I exited the cinema, leaving behind awkwardness but releasing horrification.
“You okay,” he asked me.
“Um, yeah.”
“Perhaps a walk would make you feel better?”
I froze as my brain automatically listed several things that could go wrong but yet I said, I stupidly said, “Okie Dokie.”
We walked along with peaceful wind of the winter night. I could sense his glistening eyes staring at me as I shivered in the ice cold, dark. I jumped felt weight a long my shoulder. I thought that number 5 of my ‘wobbly walk’ list had come true, kidnapping, but then realised a brown leather jacket to my right shoulder and a shimmering smile to my left. I blushed at this scene, feeling as if this moment was staged on a Broadway show. “So,” he said, breaking a painful silence.
“Yes,” I answered back, avoiding the lead of the conversation.
“Can I ask you a question?”
“Okie Dokie.”
“Why so quiet? If that’s not to straight forward.”
“Um, you know. I just am always have been,” it was true yet not, so I continued, “The headline read ‘Husband murders wife.’ My headline read ‘Dad murders Mum.’ I was 6 and I guess that validates me to not see it coming. I didn’t. I didn’t even realise what was going on till my grandparents sat me down for ‘Biscuits and Milk.’ I hated my Dad after that. Absolutely hated him. I never knew why he did that. I don’t even know why now. I don’t want to talk in case that’s why. I don’t want to fall in love in case that’s why. I’m so scared and he is the reason why.” I dived into a puddle of tears and regret. Why had I opened up to him like that? I felt ridiculous. I felt ashamed. For some reason, I felt alone. I turned around to see him a couple meters behind me.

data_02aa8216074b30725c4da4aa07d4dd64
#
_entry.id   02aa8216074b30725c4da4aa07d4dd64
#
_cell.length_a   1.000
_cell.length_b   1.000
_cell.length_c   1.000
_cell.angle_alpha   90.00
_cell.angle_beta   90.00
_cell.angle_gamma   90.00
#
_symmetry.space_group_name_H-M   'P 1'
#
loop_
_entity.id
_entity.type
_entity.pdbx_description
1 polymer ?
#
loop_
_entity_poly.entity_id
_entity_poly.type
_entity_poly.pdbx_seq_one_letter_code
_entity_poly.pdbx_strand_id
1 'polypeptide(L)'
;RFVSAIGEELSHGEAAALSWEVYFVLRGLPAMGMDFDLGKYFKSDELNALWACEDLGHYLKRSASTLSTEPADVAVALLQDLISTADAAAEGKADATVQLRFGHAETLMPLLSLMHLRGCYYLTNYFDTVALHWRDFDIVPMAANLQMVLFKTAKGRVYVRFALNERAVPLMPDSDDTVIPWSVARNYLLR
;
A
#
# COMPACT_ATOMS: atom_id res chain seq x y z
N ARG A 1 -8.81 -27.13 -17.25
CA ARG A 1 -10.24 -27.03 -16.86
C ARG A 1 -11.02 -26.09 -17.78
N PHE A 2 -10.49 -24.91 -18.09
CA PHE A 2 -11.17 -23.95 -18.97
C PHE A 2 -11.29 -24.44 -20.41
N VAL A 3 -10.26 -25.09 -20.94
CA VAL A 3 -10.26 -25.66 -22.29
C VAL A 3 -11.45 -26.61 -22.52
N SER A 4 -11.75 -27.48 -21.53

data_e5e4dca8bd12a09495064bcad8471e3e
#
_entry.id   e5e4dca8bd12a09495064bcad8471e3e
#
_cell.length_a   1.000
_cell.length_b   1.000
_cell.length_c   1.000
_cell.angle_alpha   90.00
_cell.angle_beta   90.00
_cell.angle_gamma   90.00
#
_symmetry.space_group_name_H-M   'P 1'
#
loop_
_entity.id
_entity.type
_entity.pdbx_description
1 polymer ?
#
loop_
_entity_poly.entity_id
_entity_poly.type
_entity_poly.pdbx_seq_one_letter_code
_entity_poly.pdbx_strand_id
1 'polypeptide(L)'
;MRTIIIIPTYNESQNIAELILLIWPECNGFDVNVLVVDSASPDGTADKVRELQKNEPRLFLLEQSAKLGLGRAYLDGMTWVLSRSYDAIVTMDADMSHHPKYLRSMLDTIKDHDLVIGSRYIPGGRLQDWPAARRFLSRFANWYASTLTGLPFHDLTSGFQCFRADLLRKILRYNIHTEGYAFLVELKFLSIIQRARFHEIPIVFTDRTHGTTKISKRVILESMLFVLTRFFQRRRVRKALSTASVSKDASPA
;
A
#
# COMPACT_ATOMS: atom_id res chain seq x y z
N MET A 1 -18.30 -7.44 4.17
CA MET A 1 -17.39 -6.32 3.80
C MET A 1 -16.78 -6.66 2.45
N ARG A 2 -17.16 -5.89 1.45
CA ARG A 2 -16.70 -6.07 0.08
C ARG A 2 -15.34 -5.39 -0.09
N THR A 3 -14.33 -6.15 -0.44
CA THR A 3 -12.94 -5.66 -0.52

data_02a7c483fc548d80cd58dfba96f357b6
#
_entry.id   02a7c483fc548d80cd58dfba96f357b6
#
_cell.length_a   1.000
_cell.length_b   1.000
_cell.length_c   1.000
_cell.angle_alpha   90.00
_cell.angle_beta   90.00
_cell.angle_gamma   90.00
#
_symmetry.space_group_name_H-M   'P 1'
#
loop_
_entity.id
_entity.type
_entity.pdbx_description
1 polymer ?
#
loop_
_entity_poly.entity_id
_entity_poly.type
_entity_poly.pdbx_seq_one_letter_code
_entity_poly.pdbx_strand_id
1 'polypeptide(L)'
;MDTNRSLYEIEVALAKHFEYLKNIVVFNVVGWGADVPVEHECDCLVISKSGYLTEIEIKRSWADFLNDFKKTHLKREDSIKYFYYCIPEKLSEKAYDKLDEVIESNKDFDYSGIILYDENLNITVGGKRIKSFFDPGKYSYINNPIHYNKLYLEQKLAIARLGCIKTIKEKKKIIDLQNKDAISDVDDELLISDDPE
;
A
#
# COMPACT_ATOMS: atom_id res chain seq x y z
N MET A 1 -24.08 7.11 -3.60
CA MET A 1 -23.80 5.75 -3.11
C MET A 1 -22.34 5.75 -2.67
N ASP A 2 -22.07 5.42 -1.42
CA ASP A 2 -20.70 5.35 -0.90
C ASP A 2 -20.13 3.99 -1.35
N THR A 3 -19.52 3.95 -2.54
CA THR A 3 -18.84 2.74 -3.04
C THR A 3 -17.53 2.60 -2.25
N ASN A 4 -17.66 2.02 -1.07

“You alright,” I asked him, as I walked back by his side.
“Sorry, I stopped at the part about you not wanting to fall in love,” he answered.
“Well, um. Maybe one day.”
We looked at each other. No longer was he the gorgeous, amazing, blue eyed bomb. No cover. No precious reputation. Just him. Not matter how quickly this happened or how absolutely cliché this was, I wasn’t afraid anymore. I didn’t hate love anymore. I agreed with Google. I hated Shakespeare.
“How about today?”
No twirling. No smiling. No gazing. I took a chance and it took me to today, and what a wonderful day it is.